I was slightly taken aback when one of our church members – a friend and supporter of mine – joked to her husband that she listens to me 40-minutes every Sunday. Trust me, no one knows better than I do when I stray over my allotted time. In fairness, my sermons are typically about 30-minutes, not 40. A co-worker complained to me once that a particular sermon was 38-minutes (I could tell she had only checked the time stamp on the podcast and hadn’t listened to it. There was more recorded than the sermon and she hadn’t been in worship to hear it the first time. That sermon was 30-minutes). However, she was right in that my sermons are longer than (1) I was trained to make them, (2) have typically preached them in the past and (3) than I grew up hearing others preach their sermons.

What’s more, I’m not the only one who is preaching longer. I examined the podcasts I listen to weekly and began paying attention to the length of the sermons.  I also paid closer attention to the communicators I watch online in the early hours of Sunday morning. In addition, I talked to local preachers and perused all types of church websites and I  noticed something: Hardly anyone preaches 20-minutes sermons anymore! As a matter of fact, recently we had  a family join our congregation only to leave a month later. When I encountered the husband one morning in BestBuy, he reluctantly confessed he left because of “the teaching.” Surprised by his bluntness, I stepped back. He continued, “Sorry, Pastor, It just wasn’t enough. I need an hour of teaching; 50-minutes at least.” Oddly, while attention spans in America may be getting shorter, sermons are getting longer. And there are 4 reasons why!

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January 25th, 2012 | 1 Comment »

Since I’m back blogging, I thought we might pick up where we left off in our discussion about dating and relationships. If you’re new you can see the previous posts here, here, and here.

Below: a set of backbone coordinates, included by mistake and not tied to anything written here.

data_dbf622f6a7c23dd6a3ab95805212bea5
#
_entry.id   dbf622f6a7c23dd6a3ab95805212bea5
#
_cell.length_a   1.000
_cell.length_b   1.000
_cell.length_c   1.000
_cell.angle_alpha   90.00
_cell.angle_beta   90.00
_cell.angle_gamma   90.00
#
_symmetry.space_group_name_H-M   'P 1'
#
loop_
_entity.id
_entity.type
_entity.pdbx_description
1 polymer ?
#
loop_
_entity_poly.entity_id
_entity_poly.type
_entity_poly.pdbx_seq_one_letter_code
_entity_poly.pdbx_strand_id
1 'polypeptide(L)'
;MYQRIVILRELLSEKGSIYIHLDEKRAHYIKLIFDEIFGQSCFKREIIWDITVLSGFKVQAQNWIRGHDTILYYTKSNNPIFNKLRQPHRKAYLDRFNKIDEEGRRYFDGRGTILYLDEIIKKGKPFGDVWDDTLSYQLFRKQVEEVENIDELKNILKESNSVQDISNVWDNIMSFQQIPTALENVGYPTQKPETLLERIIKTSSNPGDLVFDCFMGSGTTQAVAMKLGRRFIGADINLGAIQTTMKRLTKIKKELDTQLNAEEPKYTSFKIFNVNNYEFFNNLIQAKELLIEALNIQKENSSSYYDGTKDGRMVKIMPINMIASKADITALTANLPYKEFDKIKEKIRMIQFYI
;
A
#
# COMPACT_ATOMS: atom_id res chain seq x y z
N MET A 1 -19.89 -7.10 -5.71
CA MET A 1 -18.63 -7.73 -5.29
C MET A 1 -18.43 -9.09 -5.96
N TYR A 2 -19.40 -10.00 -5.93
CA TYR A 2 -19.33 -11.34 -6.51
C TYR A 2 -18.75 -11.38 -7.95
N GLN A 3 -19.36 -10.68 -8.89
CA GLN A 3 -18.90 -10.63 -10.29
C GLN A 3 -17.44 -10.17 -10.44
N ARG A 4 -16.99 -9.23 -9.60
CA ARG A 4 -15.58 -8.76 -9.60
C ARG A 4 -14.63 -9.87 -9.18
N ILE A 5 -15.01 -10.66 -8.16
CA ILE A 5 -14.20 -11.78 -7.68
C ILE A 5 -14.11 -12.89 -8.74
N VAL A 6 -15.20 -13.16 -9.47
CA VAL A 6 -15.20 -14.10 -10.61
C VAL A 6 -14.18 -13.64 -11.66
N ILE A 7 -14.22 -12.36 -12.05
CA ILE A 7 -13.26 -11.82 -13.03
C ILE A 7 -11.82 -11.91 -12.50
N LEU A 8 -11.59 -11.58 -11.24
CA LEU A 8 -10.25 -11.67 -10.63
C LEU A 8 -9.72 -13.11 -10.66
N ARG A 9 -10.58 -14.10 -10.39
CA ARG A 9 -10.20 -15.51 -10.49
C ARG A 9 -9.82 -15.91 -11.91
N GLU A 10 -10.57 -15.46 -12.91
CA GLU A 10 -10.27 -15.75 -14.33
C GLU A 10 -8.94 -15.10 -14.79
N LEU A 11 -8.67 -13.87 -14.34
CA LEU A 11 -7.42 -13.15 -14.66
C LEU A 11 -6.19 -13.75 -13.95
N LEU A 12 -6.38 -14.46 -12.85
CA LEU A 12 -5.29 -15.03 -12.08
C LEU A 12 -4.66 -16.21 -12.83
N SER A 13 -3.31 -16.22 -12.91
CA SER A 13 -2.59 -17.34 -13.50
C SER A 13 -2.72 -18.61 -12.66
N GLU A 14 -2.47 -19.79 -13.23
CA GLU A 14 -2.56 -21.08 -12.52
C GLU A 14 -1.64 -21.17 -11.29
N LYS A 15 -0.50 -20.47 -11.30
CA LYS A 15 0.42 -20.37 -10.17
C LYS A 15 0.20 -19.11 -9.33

Hearts aren’t toys!

This sounds obvious, I know, but when we’re dating or trying to date someone, we often forget. I once knew a guy who was in love. The one thing he and his girlfriend shared was that they were both madly in love with her. As he sacrificed his will and wishes she openly accepted all he had to give. His money. His gifts. His time and attention. She gave none in return. Frequently he told his friends how wonderful, nice, gentle and loving she was when they were together, but in public all his friends saw was her demeaning him, mocking him, and rejecting all forms of displayed affection.

Slowly it broke him.

After a while – and with the encouragement of friends – he broke up with her, but his heart had already been exposed to enough venom that it took a long time for him to recover. He was unable to trust other young women. He became distant. He came to believe all the worst of what she had said about him. His biggest problem was that he allowed this girlfriend to treat his heart like a toy, a plaything.

Proverbs 4:23 teaches us this: “Above all else, guard your heart, for it is the wellspring of life.”

All of your life bubbles up and spills over from your heart. It’s more important than you think. Therefore, you must guard it from people who – purposefully or not – would hurt, harm or break it.

But how?